Immigrants and British Labour's Response, 1870-1950
Kenneth Lunn looks at the dynamics of the labour movement's reaction to new migrants.
Most considerations of the British labour movement's responses to immigration have been concerned with attitudes directed towards New Commonwealth migrants arriving in Britain after 1945. Studies before this date have generally been sketchy introductions to the later period. Since attitudes towards blacks in Britain are the product of a long history of racial stereotyping, discrimination and racism, this emphasis is not surprising. Given current attempts to define the presence of blacks and Asians in contemporary Britain as a race relations 'problem' the concentration of analysis on the origins of that problem is also understandable.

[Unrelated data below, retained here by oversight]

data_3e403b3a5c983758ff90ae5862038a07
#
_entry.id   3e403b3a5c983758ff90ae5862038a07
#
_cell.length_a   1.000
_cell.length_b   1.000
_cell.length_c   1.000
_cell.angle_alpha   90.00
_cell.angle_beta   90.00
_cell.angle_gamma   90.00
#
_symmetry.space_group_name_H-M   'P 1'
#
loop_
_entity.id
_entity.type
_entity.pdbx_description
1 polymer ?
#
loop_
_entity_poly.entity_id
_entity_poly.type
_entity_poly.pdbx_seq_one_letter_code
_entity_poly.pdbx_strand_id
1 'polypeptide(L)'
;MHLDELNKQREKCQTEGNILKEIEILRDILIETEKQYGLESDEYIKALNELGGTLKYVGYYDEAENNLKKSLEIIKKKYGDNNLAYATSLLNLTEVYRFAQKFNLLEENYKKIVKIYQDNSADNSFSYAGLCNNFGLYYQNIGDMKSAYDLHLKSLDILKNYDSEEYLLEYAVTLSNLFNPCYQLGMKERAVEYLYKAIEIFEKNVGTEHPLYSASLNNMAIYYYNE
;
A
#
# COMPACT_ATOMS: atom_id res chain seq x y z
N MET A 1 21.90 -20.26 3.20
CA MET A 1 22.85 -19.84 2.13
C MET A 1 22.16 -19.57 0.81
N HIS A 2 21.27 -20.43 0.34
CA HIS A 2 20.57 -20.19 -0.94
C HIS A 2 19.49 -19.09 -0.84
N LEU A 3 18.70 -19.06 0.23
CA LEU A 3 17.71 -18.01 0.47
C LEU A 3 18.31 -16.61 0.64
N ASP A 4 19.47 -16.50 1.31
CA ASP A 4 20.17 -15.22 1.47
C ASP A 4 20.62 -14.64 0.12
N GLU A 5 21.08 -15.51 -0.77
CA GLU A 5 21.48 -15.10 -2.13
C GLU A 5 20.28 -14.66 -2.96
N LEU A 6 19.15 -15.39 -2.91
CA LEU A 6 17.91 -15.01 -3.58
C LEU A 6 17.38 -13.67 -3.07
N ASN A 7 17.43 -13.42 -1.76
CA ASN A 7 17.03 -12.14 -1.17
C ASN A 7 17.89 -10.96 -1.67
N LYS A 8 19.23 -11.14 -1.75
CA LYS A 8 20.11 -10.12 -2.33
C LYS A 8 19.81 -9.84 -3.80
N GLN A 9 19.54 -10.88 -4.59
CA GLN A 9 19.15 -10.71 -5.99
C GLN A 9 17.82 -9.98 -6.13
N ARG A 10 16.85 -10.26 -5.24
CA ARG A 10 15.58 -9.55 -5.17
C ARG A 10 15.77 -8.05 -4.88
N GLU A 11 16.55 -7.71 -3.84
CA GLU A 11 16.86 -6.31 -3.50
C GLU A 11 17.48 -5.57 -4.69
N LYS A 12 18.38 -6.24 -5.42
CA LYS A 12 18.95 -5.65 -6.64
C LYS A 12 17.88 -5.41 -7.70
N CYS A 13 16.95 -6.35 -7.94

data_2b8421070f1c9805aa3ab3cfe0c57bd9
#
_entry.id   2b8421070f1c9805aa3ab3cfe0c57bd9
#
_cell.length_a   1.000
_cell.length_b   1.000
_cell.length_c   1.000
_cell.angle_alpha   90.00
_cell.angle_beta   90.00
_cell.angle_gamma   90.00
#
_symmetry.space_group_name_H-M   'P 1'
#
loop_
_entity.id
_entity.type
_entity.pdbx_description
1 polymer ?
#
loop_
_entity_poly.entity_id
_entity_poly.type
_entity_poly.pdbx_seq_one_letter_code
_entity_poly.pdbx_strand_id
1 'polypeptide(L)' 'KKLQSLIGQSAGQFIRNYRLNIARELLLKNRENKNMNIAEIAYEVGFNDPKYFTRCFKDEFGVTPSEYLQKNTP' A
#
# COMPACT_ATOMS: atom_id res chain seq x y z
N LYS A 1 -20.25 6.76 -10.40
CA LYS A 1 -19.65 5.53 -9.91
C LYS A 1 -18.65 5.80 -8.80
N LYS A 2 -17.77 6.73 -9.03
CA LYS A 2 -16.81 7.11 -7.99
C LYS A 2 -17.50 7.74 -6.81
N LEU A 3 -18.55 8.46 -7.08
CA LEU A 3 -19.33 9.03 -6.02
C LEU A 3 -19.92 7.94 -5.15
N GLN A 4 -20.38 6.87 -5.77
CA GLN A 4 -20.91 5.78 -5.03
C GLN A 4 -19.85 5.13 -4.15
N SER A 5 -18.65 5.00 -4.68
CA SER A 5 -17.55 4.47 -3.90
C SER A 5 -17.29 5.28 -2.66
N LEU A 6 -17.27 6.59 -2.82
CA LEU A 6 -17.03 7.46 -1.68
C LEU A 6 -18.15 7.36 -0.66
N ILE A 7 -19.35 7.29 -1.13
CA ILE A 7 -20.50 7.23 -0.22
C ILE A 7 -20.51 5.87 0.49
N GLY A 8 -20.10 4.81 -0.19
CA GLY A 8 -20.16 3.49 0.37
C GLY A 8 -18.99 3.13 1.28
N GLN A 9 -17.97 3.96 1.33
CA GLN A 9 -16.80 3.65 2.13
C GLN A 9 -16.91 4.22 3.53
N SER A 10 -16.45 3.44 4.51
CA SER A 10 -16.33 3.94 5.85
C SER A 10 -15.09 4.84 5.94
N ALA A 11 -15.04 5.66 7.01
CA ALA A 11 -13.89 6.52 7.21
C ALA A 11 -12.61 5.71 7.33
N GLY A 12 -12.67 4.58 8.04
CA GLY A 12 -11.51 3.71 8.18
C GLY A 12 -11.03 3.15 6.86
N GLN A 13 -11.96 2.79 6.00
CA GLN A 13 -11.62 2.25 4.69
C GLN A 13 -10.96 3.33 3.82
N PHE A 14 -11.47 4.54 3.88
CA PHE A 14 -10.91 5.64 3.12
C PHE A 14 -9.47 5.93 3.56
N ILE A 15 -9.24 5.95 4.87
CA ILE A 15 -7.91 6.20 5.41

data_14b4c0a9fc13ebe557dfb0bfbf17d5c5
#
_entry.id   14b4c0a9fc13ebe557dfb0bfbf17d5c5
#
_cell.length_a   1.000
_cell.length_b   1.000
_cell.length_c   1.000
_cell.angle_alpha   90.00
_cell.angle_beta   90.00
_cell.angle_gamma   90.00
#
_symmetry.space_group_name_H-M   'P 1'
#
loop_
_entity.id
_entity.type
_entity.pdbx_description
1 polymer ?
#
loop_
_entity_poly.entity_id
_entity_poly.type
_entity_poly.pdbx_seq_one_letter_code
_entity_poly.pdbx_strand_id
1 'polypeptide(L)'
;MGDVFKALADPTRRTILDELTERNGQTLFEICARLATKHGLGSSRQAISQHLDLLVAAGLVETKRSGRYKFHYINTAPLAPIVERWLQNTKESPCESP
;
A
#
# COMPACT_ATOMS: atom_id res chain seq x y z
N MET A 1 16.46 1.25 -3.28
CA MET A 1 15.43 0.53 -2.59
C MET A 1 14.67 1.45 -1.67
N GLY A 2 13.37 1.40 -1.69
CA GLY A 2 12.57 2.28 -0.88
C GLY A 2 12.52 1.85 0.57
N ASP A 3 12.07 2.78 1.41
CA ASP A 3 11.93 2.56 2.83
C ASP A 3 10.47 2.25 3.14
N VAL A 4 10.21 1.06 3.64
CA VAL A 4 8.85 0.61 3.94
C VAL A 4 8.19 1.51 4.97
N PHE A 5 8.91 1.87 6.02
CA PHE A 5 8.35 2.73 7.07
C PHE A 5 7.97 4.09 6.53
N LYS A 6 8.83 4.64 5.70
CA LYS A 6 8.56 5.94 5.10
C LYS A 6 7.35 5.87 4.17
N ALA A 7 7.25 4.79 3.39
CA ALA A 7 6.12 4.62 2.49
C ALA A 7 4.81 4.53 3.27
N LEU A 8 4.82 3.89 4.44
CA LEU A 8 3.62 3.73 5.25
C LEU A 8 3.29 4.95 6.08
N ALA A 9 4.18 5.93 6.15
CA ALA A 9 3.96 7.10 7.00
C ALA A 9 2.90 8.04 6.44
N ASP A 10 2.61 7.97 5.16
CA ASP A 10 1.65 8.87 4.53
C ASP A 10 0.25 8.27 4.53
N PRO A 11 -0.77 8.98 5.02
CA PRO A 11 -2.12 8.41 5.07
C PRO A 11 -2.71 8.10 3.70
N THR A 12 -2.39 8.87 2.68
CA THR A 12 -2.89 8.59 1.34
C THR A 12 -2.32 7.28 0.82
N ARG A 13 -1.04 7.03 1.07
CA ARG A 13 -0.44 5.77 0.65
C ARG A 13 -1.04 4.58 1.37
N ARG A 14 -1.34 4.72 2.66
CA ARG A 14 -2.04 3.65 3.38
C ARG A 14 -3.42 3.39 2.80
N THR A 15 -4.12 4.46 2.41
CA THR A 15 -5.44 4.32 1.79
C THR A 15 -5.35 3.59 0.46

However, even the existing literature on black/white relations in British society reveals a range of responses, not all of them hostile and negative. Historians of other phases of immigration are also in the process of assembling an adequate account of the complexities of racial attitudes in British society: the way in which negative stereotypes are constructed and articulated and the variety of responses evoked. 'Host society' attitudes are not necessarily fixed and incapable of change. Too frequently, immigrants have been treated either as passive objects of hostility or as undifferentiated groups of people, or often as both. But social history allows majority/minority relations to be seen as something dynamic and evolving rather than static.